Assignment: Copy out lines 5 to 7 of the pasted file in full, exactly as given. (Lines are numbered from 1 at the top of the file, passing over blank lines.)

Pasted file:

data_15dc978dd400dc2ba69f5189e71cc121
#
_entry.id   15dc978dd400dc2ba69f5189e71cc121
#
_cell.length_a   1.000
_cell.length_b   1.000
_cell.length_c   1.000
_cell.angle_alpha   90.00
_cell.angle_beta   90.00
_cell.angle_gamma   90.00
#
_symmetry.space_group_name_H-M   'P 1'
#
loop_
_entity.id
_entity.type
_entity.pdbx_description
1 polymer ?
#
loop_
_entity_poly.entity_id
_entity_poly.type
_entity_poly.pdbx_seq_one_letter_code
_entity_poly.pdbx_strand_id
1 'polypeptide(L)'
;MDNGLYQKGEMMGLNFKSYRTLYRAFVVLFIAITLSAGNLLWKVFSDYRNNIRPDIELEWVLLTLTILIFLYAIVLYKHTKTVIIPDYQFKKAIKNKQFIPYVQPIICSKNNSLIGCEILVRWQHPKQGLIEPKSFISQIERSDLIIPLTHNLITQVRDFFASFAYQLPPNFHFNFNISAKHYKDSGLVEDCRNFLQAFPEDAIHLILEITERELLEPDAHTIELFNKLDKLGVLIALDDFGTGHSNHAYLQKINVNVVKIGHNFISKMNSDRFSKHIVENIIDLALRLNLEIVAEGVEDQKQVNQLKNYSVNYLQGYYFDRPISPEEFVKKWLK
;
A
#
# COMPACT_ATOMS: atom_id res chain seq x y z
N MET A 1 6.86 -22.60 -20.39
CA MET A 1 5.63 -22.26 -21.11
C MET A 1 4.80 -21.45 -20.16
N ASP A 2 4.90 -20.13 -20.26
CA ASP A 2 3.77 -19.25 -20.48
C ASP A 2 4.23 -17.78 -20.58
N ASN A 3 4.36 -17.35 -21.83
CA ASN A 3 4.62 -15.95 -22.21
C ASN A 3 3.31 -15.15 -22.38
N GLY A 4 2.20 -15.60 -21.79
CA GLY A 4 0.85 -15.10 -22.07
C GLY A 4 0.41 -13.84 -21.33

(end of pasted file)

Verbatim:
_cell.length_a   1.000
_cell.length_b   1.000
_cell.length_c   1.000